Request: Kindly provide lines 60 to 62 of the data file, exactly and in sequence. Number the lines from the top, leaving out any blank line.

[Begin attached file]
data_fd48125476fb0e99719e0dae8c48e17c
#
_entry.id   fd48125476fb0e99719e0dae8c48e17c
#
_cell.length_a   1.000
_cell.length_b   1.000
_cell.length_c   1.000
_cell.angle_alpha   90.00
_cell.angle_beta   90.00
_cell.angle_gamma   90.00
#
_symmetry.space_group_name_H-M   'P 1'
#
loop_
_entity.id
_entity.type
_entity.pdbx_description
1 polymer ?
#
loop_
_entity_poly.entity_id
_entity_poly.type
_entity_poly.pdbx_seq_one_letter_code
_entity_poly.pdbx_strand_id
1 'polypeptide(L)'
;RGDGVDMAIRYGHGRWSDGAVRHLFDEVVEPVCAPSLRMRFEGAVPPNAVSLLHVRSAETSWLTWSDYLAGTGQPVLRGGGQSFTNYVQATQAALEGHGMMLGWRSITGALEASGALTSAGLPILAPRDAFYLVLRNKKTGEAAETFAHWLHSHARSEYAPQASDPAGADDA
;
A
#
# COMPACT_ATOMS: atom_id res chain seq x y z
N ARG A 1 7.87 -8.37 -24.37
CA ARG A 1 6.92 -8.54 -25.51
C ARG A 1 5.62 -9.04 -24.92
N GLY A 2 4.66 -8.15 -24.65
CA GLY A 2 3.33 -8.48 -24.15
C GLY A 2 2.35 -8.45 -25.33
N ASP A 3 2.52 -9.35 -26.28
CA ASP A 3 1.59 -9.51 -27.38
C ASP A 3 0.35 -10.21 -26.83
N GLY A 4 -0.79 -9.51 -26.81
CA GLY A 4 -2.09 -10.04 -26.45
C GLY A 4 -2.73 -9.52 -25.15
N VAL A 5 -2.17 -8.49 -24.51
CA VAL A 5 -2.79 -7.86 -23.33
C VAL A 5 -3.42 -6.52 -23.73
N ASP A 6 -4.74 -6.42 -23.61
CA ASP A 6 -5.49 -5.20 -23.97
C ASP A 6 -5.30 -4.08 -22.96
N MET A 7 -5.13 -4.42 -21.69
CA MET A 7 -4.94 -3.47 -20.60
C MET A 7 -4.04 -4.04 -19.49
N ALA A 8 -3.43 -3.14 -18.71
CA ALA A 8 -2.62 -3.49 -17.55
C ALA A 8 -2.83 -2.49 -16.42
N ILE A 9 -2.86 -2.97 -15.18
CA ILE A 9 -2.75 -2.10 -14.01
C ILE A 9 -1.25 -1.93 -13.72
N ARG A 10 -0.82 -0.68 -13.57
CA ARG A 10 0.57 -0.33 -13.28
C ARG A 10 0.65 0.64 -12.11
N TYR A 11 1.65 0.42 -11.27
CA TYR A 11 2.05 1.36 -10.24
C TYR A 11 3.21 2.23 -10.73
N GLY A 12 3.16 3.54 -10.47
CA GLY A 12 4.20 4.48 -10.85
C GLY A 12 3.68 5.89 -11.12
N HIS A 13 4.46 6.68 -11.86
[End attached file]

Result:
C ARG A 10 0.65 0.64 -12.11
N TYR A 11 1.65 0.42 -11.27
CA TYR A 11 2.05 1.36 -10.24